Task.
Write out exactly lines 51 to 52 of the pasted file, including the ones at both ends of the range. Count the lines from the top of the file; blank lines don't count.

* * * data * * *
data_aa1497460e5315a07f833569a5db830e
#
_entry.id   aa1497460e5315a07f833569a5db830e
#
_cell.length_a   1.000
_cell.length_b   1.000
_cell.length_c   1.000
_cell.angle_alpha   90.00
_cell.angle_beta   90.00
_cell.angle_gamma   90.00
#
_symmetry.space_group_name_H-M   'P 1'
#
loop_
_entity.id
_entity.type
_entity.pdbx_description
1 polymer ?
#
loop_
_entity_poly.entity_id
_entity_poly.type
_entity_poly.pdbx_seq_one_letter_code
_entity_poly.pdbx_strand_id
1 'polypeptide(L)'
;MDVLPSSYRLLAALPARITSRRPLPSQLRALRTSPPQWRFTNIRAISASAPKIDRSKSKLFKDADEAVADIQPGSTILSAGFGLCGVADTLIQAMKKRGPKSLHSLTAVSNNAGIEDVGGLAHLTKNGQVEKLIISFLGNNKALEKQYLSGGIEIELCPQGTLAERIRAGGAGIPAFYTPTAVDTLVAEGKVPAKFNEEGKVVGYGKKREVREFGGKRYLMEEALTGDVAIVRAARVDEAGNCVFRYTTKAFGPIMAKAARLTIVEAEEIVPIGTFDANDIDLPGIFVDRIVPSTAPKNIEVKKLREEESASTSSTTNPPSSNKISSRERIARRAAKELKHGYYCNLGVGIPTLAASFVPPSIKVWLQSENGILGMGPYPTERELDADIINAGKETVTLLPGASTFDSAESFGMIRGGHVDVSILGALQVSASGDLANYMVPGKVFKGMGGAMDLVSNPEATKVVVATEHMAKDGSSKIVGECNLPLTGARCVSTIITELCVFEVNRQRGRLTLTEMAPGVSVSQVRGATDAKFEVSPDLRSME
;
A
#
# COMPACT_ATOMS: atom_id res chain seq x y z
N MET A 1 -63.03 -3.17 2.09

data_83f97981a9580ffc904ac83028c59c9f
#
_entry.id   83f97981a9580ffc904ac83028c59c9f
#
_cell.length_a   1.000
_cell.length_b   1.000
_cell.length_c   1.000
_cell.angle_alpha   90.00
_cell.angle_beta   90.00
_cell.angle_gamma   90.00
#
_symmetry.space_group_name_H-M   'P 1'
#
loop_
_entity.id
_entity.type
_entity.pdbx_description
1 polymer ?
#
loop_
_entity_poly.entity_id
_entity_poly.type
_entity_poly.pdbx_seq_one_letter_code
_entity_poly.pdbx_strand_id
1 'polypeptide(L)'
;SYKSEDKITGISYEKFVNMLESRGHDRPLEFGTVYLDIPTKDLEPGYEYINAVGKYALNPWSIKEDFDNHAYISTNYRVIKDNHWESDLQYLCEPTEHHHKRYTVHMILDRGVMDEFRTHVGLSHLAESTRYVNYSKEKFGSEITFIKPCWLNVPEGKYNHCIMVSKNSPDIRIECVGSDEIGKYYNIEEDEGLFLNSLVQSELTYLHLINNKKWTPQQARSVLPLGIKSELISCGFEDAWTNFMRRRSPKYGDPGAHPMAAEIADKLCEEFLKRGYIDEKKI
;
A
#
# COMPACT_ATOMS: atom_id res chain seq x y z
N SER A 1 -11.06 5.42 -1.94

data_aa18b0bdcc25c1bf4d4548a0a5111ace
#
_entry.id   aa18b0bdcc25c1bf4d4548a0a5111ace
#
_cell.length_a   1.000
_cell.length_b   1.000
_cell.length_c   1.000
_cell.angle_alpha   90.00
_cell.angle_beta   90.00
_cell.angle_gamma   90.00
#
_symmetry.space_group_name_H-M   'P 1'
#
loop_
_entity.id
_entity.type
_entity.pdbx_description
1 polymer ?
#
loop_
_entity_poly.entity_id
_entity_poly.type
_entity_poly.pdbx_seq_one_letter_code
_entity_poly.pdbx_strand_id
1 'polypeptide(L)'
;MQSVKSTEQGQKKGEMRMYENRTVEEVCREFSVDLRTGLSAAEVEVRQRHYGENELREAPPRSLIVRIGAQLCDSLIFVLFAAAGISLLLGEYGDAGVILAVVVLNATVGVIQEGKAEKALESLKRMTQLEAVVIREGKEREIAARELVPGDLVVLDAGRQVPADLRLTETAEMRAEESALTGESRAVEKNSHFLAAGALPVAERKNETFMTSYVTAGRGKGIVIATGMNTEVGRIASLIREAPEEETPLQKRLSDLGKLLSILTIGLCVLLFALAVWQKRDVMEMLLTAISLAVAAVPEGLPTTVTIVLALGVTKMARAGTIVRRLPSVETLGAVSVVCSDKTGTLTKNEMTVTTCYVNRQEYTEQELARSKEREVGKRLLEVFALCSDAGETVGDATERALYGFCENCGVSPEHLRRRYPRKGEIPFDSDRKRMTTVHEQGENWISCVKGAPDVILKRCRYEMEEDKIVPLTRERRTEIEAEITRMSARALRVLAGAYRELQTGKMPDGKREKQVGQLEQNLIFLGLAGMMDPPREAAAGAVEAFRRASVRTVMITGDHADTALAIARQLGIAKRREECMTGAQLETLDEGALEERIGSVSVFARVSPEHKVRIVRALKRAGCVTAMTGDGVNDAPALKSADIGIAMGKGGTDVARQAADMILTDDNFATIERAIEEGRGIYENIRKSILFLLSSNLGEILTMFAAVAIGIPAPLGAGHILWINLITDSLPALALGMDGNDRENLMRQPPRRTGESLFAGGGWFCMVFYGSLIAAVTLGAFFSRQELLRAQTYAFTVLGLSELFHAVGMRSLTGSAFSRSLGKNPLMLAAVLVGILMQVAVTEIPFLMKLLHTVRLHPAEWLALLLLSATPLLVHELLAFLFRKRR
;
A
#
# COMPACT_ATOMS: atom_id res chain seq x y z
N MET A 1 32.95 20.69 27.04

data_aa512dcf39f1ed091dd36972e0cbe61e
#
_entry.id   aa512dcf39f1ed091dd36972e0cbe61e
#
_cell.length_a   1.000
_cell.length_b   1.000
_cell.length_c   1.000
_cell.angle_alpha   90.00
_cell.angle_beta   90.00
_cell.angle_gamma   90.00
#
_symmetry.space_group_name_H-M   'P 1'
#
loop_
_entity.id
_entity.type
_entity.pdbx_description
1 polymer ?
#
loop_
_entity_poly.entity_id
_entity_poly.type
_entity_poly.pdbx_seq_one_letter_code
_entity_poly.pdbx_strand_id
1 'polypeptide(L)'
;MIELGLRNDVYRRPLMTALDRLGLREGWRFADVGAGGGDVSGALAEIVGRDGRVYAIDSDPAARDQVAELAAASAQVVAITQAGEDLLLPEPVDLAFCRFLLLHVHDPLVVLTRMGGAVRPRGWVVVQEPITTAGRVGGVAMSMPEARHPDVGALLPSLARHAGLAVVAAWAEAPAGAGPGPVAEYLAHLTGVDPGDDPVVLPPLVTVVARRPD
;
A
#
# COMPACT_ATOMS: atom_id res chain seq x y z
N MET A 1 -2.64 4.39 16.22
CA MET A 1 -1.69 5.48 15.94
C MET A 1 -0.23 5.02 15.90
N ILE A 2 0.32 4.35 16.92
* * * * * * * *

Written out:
loop_
_entity_poly.entity_id